Role of the government
The 1994 reform established the Energy Cabinet, headed by the President and coordinated by the head of the Secretariat of Natural Resources and Environment, Secretaría de Recursos Naturales y Ambiente (SERNA). ENEE remains host to technical capacity, exerting an unofficial planning role. Particularly with regard to the advancement of renewable energy, promotion and planning have been split between ENEE and SERNA. For example, the know-how for project application for CDM credits is in the hands of SERNA, while ENEE approves and follows technical development.SERNA is in a weak position due, among other reasons, to limited budgets and to the weakness of the civil service system. Also, the Ministry staff faces a total turnover whenever a new government takes over (i.e. every four years), which slows down its operations.Within the General Energy Division there are three Departments: Renewable Resources; Rational Use of Energy; and Hydrocarbon.
Law for the Promotion of Electricity Generation with Renewable Resources was approved in 2007. The approval of its Decree is in process.http://www.serna.gob.hn/portal%202010/Transparecia/regulacion/Leyes%20Ambientales/Ley%20Energ%C3%ADa.pdfDecree 9-2001 on Wind Energy Private Pilot Projects.http://www.serna.gob.hn/recursosnaturales/Energía/documentos/decreto9-2001.pdf Decree 267 for the Promotion of Projects Based on Renewable and Sustainable Resources.http://www.serna.gob.hn/recursosnaturales/Energía/documentos/decreto267-98.pdf Legal Framework and Reforms of the Energy Sector Law and Incentives for Renewable Energy Generation 1998.http://www.serna.gob.hn/recursosnaturales/Energía/documentos/MARCO%20LEGAL%20REFORMAS.pdf
The penetration of renewable energy technologies into rural electrification programs is still lagging behind due to a lack of clear and consistent policy framework in the field. As a result, most of the rural electrification activities are still grid extensions.The Energy Cabinet has met less than once a year since its creation. Also, SERNA has not been proactive in its role as the Cabinet’s Secretary and Coordinator to set the agenda and to supply the technical groundwork for decisions. Both SERNA and CNE are in weak position..As a result, the national utility ENEE (Empresa Nacional de Energía Eléctrica) has become the default point for energy expertise, sought by the Government even in matters of policymaking and regulation, which contributes to a weak separation of roles among utility, regulatory agency and the ministry.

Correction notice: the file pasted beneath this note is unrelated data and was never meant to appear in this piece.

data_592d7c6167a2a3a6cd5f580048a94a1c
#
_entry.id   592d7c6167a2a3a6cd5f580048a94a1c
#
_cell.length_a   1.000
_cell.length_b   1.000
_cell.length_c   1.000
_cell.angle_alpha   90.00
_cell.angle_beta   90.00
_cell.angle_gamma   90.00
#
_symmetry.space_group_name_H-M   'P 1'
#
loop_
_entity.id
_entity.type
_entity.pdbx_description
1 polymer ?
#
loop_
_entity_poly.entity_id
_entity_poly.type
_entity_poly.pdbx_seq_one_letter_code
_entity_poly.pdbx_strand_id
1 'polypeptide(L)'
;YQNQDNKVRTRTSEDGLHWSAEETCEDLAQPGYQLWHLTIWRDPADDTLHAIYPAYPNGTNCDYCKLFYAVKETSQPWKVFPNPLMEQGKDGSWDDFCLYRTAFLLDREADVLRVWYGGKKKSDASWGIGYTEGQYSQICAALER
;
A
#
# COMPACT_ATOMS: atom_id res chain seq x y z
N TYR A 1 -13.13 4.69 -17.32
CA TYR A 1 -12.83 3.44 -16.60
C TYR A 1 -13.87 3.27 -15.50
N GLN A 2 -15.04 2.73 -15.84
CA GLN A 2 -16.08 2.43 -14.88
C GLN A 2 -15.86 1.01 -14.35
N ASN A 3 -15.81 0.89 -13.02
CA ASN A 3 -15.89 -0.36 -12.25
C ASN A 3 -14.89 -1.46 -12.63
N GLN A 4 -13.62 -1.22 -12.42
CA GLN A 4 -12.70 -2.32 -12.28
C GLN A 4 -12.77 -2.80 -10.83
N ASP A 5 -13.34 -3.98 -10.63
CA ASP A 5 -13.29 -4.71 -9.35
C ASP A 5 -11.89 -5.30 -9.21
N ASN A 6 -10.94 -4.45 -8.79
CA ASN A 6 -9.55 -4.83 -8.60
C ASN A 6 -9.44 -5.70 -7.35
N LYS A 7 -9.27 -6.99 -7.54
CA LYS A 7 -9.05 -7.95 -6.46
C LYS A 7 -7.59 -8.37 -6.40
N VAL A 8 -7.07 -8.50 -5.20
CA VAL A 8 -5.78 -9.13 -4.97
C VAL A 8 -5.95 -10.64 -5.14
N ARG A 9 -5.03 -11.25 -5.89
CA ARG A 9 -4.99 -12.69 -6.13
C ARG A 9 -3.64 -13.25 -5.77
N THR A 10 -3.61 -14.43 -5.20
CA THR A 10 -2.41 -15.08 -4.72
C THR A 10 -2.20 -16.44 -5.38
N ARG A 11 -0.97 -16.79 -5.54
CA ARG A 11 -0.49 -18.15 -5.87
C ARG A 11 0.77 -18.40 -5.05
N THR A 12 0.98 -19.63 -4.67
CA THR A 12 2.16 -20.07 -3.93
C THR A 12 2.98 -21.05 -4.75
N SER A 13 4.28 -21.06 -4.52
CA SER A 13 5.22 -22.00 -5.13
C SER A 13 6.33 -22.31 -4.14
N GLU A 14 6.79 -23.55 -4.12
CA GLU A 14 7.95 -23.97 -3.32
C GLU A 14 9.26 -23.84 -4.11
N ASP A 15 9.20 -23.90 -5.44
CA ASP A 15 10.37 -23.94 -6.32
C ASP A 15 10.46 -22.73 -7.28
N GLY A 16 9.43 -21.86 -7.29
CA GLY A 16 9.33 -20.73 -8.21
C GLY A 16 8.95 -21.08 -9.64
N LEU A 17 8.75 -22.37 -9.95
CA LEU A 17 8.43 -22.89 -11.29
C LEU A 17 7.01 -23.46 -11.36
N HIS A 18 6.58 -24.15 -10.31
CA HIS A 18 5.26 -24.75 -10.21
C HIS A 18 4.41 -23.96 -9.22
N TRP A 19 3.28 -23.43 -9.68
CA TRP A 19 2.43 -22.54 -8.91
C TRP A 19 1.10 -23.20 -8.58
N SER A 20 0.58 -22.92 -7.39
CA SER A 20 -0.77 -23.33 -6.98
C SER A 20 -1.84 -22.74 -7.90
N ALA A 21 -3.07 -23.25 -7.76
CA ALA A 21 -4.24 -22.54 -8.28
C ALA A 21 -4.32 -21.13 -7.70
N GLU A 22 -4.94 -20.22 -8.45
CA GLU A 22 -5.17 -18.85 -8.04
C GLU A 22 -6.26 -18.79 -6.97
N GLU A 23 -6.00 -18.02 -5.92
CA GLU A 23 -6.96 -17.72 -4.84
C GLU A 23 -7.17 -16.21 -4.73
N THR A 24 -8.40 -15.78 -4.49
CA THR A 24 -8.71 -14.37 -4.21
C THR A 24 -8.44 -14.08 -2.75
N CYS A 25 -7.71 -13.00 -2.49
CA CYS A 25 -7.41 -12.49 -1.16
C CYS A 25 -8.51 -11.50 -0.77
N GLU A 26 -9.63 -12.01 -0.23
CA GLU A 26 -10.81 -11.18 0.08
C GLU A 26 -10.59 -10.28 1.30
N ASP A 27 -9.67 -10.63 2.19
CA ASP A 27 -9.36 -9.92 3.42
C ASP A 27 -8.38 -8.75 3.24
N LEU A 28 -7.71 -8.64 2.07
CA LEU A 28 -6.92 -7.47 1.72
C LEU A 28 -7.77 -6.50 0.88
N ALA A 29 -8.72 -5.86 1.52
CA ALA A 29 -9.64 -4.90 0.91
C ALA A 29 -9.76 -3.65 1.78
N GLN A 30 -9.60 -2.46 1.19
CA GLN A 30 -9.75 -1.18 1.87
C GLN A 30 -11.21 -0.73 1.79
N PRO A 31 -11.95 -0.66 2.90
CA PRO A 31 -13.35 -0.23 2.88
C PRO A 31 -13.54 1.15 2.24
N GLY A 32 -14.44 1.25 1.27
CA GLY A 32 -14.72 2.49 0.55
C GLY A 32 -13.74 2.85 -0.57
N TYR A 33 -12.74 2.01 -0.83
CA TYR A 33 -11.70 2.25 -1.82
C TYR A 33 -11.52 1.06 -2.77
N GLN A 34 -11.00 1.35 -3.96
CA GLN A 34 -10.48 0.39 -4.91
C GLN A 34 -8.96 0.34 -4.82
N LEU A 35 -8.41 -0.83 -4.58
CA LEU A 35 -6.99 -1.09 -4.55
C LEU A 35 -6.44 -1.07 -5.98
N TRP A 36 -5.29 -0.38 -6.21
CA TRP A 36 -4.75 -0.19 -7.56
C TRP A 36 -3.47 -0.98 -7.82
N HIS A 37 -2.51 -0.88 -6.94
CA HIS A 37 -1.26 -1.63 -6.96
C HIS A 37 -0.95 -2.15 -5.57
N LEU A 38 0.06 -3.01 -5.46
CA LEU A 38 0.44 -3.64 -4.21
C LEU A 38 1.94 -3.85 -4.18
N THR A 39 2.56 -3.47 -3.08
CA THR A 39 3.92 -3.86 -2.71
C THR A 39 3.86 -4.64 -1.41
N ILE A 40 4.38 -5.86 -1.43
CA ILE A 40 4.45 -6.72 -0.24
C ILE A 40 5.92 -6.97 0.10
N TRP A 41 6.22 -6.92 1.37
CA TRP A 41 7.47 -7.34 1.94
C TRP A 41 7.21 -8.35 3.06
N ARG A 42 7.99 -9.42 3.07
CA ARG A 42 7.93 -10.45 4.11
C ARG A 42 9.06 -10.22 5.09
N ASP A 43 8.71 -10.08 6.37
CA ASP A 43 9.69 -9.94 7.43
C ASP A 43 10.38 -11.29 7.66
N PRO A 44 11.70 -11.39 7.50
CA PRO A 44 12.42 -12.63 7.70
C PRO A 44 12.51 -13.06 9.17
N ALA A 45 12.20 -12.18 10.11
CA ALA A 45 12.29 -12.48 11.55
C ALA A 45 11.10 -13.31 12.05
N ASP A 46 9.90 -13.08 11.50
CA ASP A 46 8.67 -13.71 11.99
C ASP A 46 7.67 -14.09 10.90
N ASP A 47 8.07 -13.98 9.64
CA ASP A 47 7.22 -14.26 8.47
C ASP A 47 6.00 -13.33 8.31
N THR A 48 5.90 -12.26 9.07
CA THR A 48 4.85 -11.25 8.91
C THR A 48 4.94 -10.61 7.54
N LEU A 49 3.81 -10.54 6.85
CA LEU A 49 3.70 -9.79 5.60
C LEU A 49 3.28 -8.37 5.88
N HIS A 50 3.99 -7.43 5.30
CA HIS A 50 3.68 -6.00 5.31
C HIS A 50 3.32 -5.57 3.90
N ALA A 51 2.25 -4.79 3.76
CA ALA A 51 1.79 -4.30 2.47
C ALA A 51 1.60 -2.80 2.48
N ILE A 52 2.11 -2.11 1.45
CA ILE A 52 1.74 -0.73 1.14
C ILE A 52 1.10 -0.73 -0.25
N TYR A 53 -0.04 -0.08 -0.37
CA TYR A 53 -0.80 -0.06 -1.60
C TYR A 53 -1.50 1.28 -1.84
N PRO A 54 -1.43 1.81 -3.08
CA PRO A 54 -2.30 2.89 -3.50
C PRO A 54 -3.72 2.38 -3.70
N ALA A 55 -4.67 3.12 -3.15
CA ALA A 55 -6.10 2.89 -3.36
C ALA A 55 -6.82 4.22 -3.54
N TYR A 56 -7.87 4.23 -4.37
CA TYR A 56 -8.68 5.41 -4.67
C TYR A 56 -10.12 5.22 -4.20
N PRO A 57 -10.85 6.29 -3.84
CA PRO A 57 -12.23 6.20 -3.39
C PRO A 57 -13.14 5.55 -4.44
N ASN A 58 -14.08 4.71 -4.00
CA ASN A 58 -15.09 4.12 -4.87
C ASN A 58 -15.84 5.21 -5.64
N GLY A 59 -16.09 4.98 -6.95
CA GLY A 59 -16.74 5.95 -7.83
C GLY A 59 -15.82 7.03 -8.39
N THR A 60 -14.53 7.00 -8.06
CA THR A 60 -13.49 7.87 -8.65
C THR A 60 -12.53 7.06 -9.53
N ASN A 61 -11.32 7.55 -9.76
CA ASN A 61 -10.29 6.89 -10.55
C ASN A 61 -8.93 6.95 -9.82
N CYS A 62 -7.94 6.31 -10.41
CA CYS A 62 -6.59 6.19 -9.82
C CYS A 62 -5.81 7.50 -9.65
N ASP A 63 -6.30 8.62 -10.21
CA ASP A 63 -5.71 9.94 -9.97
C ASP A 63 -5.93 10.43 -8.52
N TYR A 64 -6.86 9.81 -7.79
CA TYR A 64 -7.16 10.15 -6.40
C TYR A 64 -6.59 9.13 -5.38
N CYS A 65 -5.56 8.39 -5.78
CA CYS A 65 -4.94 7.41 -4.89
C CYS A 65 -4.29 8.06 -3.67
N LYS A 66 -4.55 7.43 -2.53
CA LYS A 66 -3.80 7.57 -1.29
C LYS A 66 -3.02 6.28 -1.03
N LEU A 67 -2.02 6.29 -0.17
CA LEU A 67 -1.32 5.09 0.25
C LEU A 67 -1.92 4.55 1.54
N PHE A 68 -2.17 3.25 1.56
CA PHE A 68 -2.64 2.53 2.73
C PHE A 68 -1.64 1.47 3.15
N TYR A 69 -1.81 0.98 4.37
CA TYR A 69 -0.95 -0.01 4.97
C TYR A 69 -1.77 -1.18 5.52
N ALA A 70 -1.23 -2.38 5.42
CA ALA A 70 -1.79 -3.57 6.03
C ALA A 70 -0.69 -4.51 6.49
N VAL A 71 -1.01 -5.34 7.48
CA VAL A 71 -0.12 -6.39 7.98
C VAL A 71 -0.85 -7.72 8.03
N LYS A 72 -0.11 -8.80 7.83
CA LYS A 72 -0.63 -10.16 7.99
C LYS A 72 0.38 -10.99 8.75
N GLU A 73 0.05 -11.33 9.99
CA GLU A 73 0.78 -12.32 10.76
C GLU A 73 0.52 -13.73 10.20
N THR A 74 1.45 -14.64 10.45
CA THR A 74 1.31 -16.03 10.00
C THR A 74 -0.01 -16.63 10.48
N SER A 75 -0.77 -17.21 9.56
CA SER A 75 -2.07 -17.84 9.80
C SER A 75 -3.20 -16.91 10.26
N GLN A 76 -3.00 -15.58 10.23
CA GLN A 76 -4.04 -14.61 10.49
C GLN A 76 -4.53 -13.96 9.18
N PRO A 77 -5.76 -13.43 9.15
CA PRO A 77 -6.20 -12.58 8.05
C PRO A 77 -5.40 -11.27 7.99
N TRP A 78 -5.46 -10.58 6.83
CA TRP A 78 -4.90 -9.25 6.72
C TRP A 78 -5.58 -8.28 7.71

The National Energy Commission was established in 1998.http://www.cne.gob.hn
There is great potential of untapped indigenous renewable energy resources. Due to the likely long-term trend of high oil prices, such resources could be developed at competitive prices. However, except for the large hydro projects, the potential for the development of renewable energy - hydro, wind, solar, biomass and geothermal - is yet to be explored.Two build–operate–transfer (BOT) schemes for medium hydro projects are being developed in Honduras. In 2006, a Brazilian construction firm expressed interest in building Janito and Jicatuyo projects on the Ullúa river, in the West. It is estimated that both projects will add a total of 271 MW. As of 2009 pre-feasibility studies are being conducted. Financing from the Central American Investment Bank has already been requested. The Brazilian government has provided technical support. The projects include transmission and distribution investments. Ownership of the facility will be transferred to the state after 25 years. The second BOT involves the government of Taiwan in building and operating Patuca 3 project, expected to add 100 MW. Ownership of the facility will be transferred to the state after 30 years.In January, 2011, the Congress approved the Decree for the construction of hydroelectric dams Patuca I, Patuca II and Patuca III, Olancho, and Los Llanitos and Jicatuyo in Santa Barbara, with the aim to generate 1000 MW of energy.It is expected that in three years Patuca III (or Piedras Amarillas), is generating the first 104 MW of power. The construction of Patuca II (or Valencia) and Patuca III (or La Torrosa) are scheduled for later. Besides the five dams approved by the Decree, the construction of the Energy Complex of the Aguán Valley (hydropower, biomass and solar) located in the department of Yoro has been aproved, under the coordination of the Empresa Nacional de Energía Eléctrica (ENEE).In November 2007, the Law for Biofuels production and consumption was approved. In November 2008 its Decree which was published in February 2009.BiomassThe Sistema Interconectado Nacional currently has 60 MW of total installed capacity with biomass resources contributed by private developers. It is contemplated an additional 125 MW in the future.GeothermalThere is a pioneering initiative called Platanares Geothermal which has been developing actions at the level of study and so far it is believed it will produce about 35 MW in the Platanares community. It is expected that the geothermal project will be in operation in 2013. There is an estimated geothermal potential of 125.3 MW in Honduras.
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- Honduras-Joint Programme on Resource Efficient and Cleaner Production (RECP) in Developing and Transition Countries